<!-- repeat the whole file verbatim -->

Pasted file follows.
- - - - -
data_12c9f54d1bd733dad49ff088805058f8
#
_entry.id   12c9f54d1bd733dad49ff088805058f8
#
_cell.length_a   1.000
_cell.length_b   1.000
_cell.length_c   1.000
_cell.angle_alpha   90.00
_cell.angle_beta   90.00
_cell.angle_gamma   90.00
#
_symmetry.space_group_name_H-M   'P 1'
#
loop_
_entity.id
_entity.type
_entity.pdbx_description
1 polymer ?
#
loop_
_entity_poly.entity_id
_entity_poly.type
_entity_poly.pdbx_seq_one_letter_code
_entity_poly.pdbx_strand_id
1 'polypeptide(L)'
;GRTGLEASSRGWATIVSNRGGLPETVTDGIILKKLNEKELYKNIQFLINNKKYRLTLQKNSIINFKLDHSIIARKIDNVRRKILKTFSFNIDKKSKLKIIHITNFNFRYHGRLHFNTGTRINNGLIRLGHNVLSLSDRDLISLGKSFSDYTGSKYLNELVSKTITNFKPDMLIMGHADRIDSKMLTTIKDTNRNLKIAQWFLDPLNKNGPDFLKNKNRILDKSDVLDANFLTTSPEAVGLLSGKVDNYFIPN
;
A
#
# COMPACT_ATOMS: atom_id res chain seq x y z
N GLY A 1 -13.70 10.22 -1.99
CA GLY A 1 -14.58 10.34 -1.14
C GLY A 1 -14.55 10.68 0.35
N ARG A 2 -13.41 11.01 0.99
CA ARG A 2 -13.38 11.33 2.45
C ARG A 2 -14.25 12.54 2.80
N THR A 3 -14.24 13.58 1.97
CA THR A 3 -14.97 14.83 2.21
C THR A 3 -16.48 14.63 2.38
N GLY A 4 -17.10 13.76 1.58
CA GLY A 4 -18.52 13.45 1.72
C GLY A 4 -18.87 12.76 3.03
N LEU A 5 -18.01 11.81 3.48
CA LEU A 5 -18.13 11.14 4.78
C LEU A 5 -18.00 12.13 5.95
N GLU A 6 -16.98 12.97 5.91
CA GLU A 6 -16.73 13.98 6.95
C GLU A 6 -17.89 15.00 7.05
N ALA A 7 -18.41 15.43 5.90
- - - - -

data_12c9f54d1bd733dad49ff088805058f8
#
_entry.id   12c9f54d1bd733dad49ff088805058f8
#
_cell.length_a   1.000
_cell.length_b   1.000
_cell.length_c   1.000
_cell.angle_alpha   90.00
_cell.angle_beta   90.00
_cell.angle_gamma   90.00
#
_symmetry.space_group_name_H-M   'P 1'
#
loop_
_entity.id
_entity.type
_entity.pdbx_description
1 polymer ?
#
loop_
_entity_poly.entity_id
_entity_poly.type
_entity_poly.pdbx_seq_one_letter_code
_entity_poly.pdbx_strand_id
1 'polypeptide(L)'
;GRTGLEASSRGWATIVSNRGGLPETVTDGIILKKLNEKELYKNIQFLINNKKYRLTLQKNSIINFKLDHSIIARKIDNVRRKILKTFSFNIDKKSKLKIIHITNFNFRYHGRLHFNTGTRINNGLIRLGHNVLSLSDRDLISLGKSFSDYTGSKYLNELVSKTITNFKPDMLIMGHADRIDSKMLTTIKDTNRNLKIAQWFLDPLNKNGPDFLKNKNRILDKSDVLDANFLTTSPEAVGLLSGKVDNYFIPN
;
A
#
# COMPACT_ATOMS: atom_id res chain seq x y z
N GLY A 1 -13.70 10.22 -1.99
CA GLY A 1 -14.58 10.34 -1.14
C GLY A 1 -14.55 10.68 0.35
N ARG A 2 -13.41 11.01 0.99
CA ARG A 2 -13.38 11.33 2.45
C ARG A 2 -14.25 12.54 2.80
N THR A 3 -14.24 13.58 1.97
CA THR A 3 -14.97 14.83 2.21
C THR A 3 -16.48 14.63 2.38
N GLY A 4 -17.10 13.76 1.58
CA GLY A 4 -18.52 13.45 1.72
C GLY A 4 -18.87 12.76 3.03
N LEU A 5 -18.01 11.81 3.48
CA LEU A 5 -18.13 11.14 4.78
C LEU A 5 -18.00 12.13 5.95
N GLU A 6 -16.98 12.97 5.91
CA GLU A 6 -16.73 13.98 6.95
C GLU A 6 -17.89 15.00 7.05
N ALA A 7 -18.41 15.43 5.90